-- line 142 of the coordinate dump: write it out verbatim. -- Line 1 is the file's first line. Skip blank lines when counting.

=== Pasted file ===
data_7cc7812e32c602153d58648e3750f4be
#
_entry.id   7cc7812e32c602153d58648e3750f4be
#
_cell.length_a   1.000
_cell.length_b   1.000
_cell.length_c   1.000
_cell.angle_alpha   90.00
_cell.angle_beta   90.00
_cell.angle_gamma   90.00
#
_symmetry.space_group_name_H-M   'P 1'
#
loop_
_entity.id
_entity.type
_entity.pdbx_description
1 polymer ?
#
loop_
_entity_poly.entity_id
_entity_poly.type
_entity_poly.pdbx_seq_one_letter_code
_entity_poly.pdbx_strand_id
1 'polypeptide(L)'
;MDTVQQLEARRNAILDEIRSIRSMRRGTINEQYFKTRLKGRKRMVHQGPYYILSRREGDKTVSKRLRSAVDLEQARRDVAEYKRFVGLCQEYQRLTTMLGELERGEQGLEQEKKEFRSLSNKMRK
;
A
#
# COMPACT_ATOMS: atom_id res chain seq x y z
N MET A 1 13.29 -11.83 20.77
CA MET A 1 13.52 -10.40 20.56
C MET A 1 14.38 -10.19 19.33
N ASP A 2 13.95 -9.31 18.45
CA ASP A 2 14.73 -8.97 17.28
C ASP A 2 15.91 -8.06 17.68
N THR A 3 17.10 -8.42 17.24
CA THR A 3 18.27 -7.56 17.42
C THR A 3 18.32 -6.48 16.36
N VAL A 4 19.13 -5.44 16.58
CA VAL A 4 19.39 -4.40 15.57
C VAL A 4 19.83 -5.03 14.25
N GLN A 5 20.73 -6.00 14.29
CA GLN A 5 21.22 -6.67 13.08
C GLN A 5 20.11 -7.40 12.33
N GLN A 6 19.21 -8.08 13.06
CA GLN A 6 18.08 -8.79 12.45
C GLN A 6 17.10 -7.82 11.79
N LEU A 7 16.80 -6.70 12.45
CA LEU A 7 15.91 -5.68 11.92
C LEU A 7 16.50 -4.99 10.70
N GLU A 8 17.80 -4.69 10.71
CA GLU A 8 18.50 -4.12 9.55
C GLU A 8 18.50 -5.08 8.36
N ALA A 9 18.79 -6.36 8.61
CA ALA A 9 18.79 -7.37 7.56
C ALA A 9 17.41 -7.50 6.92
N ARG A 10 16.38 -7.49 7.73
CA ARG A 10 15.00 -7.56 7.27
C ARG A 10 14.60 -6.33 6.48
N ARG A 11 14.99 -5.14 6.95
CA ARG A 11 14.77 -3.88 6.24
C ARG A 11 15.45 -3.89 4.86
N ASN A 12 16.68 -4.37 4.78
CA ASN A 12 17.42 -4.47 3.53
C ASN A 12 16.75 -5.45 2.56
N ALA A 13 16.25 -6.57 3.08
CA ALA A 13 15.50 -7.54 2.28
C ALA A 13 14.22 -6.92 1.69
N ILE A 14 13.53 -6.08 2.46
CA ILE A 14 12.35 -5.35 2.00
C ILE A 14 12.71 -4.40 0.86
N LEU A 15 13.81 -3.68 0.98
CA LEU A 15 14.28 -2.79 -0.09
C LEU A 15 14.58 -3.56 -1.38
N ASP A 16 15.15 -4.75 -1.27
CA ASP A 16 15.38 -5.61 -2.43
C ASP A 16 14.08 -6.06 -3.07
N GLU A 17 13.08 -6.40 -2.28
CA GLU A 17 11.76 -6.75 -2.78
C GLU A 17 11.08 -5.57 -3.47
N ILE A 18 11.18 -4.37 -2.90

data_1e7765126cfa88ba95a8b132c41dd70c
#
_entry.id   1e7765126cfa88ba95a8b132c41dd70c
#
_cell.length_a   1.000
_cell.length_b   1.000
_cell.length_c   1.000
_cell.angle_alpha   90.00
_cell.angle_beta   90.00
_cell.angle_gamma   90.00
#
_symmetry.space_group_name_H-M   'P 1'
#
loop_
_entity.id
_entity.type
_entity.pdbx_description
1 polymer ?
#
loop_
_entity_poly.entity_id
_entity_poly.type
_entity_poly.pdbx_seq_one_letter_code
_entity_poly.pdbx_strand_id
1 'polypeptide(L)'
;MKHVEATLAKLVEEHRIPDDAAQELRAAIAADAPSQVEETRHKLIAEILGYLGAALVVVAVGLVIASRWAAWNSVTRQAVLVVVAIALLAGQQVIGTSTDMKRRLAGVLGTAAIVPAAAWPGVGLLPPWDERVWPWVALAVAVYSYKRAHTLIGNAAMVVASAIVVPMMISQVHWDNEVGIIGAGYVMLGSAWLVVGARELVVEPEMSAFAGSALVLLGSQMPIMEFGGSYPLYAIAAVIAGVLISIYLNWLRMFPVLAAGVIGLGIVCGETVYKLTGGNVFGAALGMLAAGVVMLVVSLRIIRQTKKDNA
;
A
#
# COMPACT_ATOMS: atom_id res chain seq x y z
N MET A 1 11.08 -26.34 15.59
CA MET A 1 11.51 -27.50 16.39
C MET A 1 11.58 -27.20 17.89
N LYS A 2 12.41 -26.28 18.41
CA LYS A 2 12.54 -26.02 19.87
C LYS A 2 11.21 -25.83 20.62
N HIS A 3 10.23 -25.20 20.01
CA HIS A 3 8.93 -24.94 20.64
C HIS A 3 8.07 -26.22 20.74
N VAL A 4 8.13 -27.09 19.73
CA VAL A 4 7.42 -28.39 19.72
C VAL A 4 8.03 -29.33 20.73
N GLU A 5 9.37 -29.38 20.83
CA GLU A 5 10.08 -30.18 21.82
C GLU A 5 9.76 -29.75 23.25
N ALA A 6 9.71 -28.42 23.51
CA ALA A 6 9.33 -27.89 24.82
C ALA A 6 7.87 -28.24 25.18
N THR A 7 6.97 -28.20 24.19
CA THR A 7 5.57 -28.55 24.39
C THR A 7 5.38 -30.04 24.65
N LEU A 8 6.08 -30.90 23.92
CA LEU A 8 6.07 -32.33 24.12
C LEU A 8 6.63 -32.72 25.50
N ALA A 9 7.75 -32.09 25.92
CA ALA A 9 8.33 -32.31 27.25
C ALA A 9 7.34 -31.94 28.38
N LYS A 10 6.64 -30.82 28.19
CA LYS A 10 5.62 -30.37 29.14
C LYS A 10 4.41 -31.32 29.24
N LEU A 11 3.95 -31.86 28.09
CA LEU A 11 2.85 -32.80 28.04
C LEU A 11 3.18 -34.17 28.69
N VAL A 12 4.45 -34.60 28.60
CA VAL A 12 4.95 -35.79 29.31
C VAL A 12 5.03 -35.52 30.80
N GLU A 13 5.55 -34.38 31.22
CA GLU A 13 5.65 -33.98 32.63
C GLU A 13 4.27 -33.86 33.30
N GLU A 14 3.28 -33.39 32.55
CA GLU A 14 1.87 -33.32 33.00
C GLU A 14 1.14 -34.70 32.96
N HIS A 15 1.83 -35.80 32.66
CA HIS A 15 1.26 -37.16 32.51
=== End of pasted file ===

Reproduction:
C LYS A 10 4.41 -31.32 29.24